Why? Why? Why?



Ulay is Suing Marina Abramovic: Love is Dead

That’s it. We’re packing our bags and returning to the depths of Hell, because love is dead and nothing good exists anymore. Today, our hearts broke and we shed a single collective tear over news that the most famous couple in modern art history are in the throws of a vicious legal battle over royalties and credit for their extensive collection of art.

Celebrity performance artist Marina Abramović is taking a break from dancing in Jay Z videos and appearing in adidas ad campaigns to deal with the fallout from a damning lawsuit that her former lover and artistic partner Frank Uwe Laysiepen (or Ulay) has levied against her. We’ve come a long way from the hysterical crying we all engaged in over their infamous reunion scene during The Artist is Present (2010) at the MoMA.

Nothing like a punch to the heart and a lawsuit to take your breath away.
Nothing like a punch to the heart and a lawsuit to take your breath away.

From 1976 until 1988, Abramović and Ulay created a number of influential and historic pieces that stand as a testament to their love. Some of the more famous work includes Incision (1978), in which a naked Ulay runs toward a clothed Abramović, only to be pulled back by an elastic rope; AAA-AAA (1978), in which the pair screams at one another; Relation in Time (1977), in which they performed bound together by their braided hair while facing away from one another – for 17 hours; and of course The Lovers (1988), in which they each walked 2,500km from either end of the Great Wall of China, before embracing and parting for the last time. It’s this kind of romance that we yearned for in an age of Netflix and chill and Snapchat dick pics meant to symbolize love.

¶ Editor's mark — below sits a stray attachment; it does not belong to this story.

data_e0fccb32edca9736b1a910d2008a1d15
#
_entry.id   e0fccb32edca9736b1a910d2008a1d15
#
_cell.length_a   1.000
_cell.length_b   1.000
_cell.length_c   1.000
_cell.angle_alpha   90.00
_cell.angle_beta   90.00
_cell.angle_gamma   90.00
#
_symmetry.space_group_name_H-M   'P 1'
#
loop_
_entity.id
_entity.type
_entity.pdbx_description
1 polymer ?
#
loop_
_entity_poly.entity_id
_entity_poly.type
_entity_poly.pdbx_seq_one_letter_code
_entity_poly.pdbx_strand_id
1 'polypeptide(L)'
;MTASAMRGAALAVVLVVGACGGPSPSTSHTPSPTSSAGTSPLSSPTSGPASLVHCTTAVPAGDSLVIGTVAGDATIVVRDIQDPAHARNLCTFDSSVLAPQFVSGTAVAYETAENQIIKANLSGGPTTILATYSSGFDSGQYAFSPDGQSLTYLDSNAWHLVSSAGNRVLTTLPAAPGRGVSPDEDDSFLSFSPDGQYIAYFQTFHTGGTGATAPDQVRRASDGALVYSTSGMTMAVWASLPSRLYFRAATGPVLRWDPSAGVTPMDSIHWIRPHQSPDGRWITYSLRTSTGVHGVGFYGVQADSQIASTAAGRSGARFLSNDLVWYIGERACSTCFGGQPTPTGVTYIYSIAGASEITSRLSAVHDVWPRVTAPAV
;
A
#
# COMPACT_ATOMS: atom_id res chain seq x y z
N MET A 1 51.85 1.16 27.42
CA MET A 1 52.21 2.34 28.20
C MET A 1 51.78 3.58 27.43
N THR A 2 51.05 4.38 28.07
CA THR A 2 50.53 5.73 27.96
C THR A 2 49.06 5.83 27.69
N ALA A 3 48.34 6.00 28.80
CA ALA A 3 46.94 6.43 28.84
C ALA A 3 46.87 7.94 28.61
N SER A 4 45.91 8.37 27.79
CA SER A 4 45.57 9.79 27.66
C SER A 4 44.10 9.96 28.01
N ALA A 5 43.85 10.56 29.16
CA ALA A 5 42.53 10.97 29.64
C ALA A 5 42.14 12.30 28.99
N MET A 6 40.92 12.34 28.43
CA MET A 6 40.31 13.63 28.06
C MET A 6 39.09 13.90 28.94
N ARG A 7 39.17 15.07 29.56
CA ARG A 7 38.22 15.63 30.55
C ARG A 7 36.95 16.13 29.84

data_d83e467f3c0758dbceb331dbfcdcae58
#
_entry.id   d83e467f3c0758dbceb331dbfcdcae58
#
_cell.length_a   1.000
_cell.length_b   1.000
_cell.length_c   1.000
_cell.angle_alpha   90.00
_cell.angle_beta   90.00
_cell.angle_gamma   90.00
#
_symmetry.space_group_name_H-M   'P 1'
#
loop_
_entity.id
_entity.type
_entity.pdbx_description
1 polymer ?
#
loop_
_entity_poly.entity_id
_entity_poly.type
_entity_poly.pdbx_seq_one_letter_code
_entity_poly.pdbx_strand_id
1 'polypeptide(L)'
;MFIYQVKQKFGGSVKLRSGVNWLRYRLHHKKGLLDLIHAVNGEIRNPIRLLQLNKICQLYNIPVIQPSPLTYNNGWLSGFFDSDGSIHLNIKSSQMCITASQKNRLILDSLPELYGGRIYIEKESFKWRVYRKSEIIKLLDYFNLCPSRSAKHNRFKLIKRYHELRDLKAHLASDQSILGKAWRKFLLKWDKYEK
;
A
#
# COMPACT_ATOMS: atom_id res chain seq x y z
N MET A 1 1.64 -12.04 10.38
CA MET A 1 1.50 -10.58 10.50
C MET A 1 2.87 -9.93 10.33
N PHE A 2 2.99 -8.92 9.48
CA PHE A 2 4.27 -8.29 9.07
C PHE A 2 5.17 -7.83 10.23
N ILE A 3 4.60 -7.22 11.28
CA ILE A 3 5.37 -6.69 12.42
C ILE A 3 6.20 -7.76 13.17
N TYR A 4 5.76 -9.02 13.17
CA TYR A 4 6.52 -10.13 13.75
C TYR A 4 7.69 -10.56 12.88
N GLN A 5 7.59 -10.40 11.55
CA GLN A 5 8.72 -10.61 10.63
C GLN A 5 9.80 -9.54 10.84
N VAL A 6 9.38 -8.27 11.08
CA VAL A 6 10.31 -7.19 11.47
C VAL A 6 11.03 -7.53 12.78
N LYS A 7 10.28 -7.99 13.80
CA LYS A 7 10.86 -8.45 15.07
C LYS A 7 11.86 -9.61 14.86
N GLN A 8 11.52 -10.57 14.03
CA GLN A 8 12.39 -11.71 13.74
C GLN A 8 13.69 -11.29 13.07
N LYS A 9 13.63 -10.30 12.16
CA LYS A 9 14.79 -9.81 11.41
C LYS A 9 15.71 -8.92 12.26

Ulay’s lawsuit, which will be heard in Amsterdam later this month, claims that Abramović violated a contract they signed in 1999 that was supposed to ensure they would share credit for works they had created together. He alleges that Abramović kept the royalties for their works, and explained to The Guardian that, “The whole oeuvre has made history. It’s now in school books. But she has deliberately misinterpreted things, or left my name out.”

Consider this legal battle the equivalent of letting the arrow go.
Consider this legal battle the equivalent of letting the arrow go.

If the allegations are true, i.e. she’s really asking galleries to list her as the sole author of their joint works while having only paid him four times in the last 16 years, this is about to get really ugly, really fast. While we wait to see how both sides argue the case in court, we’ll be viciously stabbing heart shaped pillows and announcing the end of love as we know it.

Images via The Artist is Present, Dogwoof Films, and the Lisson Gallery. 

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